Segments in this Video

Bryan Stevenson (04:49)


Stevenson argues death row cases before the Supreme Court. He recalls his elation at swimming in a pool for the first time and the reaction of white hotel guests. Memory is powerful in the evolution of society. (Credits)

Equal Justice Initiative (04:13)

Stevenson recalls talking with Rosa Parks and Johnnie Carr about changing societal conditions and starting the non-profit organization. Alabama's rate of death sentencing is the highest in the nation; one can be rightfully convicted but wrongly sentenced.

Deep South Justice (04:28)

Race, poverty, and politics drive the death penalty. Anthony Ray Hinton recalls his arrest and conviction.

McCleskey v. Kemp (04:40)

The media reports death sentence disparities. Warren McCleskey's case reveals limitations to the commitment to the rule of law; Susan Boleyn argues death penalty impartiality.

Post-Genocide Society (05:52)

The history of racial inequality haunts the United States. Stevenson discusses the narrative of racial difference, the Supreme Court's justification of slavery, and the integrity of the court. He reflects on Brown v. Board of Education and McCleskey v. Kemp.

Stevenson's Background (04:56)

Stevenson visits his old neighborhood. He discusses living with segregation, his fears while attending law school, and the influence of church. His family reflects on his work with Equal Justice Initiative.

Death Row and Lynchings (06:22)

Equal Justice Initiative offers legal assistance and ministry to those most in need. Hinton recalls his wrongful conviction and entering prison the night of an execution. Stevenson discusses the history of lynching.

Wrongful Conviction (05:48)

Stevenson provides services to death row inmates including Walter McMillian. He discusses the authority's response to mob lynching; the arrest of Jeremiah Reeves mobilizes Parks and Dr. King.

Post-Prison Life (03:39)

McMillian drives through the land he once farmed. Stevenson discusses McMillian's struggles after his release from death row; 156 death row inmates have been proven innocent. The legacy of lynching has deep connections with the modern death penalty and slavery.

Stevenson's Personal Life (04:21)

Music is a form of therapy for Stevenson; colleagues and family discuss his dedication to work. Stevenson visits family in Georgetown, DE and reflects on his life path.

Alabama Court of Criminal Appeals (03:48)

Hinton recalls working with Stevenson and the need for a white ballistics expert to tell the truth. They take new evidence to the attorney general, but he refuses to reexamine the bullets.

Law vs. Justice (07:42)

Maintaining hope while working on death row cases is sometimes challenging. Stevenson discusses the case of Jimmy Lee Dill and its impact on his outlook; he reflects on Dr. King.

Civil Rights (04:27)

Order is a defining characteristic in the history of race; the criminal justice system becomes a tool to reshape progress. Stevenson discusses convict leasing, enslavement, and mass incarceration.

Communities of Poverty (05:03)

Stevenson's grandfather becomes a murder victim in the projects of Philadelphia. Stevenson reflects on mass migration and living in violent neighborhoods. Sia Sanneh recalls her first case with a teenager.

Roper v. Simmons (03:26)

The U.S. Supreme Court rules against the death penalty for juveniles. The Equal Justice Initiative challenges the propriety of life without parole sentences for children.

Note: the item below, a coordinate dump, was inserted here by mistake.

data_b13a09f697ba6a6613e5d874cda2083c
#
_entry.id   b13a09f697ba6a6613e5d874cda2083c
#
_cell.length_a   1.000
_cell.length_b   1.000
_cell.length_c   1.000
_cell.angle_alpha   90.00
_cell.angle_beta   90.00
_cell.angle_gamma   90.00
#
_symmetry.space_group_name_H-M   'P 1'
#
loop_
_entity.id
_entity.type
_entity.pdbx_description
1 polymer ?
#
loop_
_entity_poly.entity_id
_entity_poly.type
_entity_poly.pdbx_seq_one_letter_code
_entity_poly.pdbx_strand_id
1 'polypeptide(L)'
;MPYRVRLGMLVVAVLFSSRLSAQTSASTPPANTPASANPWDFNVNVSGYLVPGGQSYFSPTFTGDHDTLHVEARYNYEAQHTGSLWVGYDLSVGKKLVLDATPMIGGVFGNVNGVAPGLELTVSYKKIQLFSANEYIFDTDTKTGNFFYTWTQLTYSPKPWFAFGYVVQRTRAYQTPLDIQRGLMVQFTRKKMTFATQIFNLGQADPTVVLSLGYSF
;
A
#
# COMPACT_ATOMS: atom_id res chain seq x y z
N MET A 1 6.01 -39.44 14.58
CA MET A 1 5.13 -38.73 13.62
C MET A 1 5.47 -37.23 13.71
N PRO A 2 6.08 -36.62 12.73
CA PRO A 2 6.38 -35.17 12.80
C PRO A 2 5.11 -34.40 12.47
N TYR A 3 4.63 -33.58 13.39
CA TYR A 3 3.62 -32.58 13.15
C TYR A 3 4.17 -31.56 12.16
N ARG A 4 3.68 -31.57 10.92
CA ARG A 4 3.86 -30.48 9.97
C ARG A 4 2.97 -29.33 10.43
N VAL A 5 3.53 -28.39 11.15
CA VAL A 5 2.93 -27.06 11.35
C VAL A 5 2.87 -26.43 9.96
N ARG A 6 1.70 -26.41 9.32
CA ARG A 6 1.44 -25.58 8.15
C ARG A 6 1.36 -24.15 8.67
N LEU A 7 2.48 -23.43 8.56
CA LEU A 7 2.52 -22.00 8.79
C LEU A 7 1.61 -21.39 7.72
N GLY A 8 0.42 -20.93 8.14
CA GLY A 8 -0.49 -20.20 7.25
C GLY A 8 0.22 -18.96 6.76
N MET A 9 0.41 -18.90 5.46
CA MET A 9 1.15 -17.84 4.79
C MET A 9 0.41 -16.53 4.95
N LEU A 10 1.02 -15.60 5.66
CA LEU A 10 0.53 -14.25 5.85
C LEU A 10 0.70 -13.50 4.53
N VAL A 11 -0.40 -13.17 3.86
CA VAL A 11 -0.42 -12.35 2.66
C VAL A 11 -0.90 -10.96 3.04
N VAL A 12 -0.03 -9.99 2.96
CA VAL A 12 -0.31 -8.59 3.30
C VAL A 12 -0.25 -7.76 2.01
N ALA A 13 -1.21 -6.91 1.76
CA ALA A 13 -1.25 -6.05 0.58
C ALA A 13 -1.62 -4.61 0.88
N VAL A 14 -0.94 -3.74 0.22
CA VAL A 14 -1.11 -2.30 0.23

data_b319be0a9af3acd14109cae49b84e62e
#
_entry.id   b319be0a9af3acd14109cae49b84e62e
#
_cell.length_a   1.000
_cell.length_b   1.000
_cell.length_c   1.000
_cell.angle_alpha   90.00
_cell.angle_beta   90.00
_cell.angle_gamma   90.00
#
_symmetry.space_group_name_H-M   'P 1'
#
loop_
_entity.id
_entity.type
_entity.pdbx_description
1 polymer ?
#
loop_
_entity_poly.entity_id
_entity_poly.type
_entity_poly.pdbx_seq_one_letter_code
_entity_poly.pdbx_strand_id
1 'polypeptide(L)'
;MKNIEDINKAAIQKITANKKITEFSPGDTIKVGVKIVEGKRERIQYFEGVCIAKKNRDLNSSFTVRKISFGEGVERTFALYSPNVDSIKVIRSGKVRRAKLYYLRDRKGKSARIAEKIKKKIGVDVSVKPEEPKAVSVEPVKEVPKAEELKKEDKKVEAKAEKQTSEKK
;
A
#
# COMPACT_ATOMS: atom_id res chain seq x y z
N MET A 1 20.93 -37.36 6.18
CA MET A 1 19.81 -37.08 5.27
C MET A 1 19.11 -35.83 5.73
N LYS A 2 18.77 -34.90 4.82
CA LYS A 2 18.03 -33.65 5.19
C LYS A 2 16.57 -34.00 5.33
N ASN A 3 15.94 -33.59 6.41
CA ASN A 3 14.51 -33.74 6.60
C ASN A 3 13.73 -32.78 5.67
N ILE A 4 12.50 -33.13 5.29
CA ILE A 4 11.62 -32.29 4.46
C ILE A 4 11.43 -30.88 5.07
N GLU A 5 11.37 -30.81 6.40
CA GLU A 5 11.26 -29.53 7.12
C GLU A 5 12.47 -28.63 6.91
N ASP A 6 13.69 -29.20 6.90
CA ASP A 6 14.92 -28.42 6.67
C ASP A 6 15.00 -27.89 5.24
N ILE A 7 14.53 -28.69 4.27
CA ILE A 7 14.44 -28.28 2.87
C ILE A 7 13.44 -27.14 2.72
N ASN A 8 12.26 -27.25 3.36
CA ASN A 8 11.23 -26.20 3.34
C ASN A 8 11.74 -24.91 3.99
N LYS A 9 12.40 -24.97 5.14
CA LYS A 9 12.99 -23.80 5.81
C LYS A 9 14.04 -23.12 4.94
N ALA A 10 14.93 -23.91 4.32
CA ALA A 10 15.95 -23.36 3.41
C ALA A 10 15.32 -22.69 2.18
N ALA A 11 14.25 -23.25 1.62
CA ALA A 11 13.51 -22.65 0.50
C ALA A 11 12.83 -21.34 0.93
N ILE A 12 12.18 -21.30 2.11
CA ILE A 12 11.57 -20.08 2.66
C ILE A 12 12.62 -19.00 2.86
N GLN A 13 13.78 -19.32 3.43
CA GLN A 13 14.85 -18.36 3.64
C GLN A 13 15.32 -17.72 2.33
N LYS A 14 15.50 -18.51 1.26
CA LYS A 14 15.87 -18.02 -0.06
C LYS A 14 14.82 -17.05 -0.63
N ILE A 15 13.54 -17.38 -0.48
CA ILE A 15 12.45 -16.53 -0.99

Prison Release (05:25)

Hinton leaves prison after 30 years of incarceration for a crime he did not commit. He worries about the people that control "the system"; he has never received an official apology.

Sound of Suffering (03:56)

Stevenson's understanding of proximity and reflection comes from his grandmother. He discusses the realization that slavery shaped Montgomery, AL and the history of cruelty.

Changing the Narrative (07:41)

Stevenson asks people to bear witness at lynching sites and collect soil; the display of jars makes history tangible. Stevenson discusses the need for truth and reconciliation, and the health of the nation.

Honoring History (07:54)

The Legacy Museum tells the history of racial inequality. Stevenson believes in truth and reconciliation, but it must be sequential. See the National Memorial for Peace and Justice.

Credits: True Justice: Bryan Stevenson's Fight for Equality (01:54)

Credits: True Justice: Bryan Stevenson's Fight for Equality

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True Justice: Bryan Stevenson's Fight for Equality

DVD (Chaptered) Price: $199.95
DVD + 3-Year Streaming Price: $299.93
3-Year Streaming Price: $199.95



This feature documentary follows Bryan Stevenson – lawyer and founder of the Equal Justice Initiative – through his experiences as a capital defense attorney and advocate for community-based reform. Interweaving watershed moments from Stevenson’s cases with insights from his clients, colleagues and members of his family, the film focuses on Stevenson’s life and career – particularly his indictment of the U.S. criminal-justice system for its role in codifying modern systemic racism – and tracks the intertwined histories of slavery, lynching, segregation and mass incarceration. Offering intimate access to Stevenson as he reflects on the transformative moments in his career, the film chronicles his work in Alabama, the birthplace of the Civil Rights Movement and home to the Equal Justice Initiative, as well as the early influences that drove him to become an advocate for the poor and the incarcerated. Illuminating the power of memory in cultural change, True Justice instills hope of a brighter American future through the insights of this remarkable pioneer.

Length: 101 minutes

Item#: BVL189943

Copyright date: ©2019

Closed Captioned

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Not available to Home Video, Dealer and Publisher customers.

Only available in USA and Canada.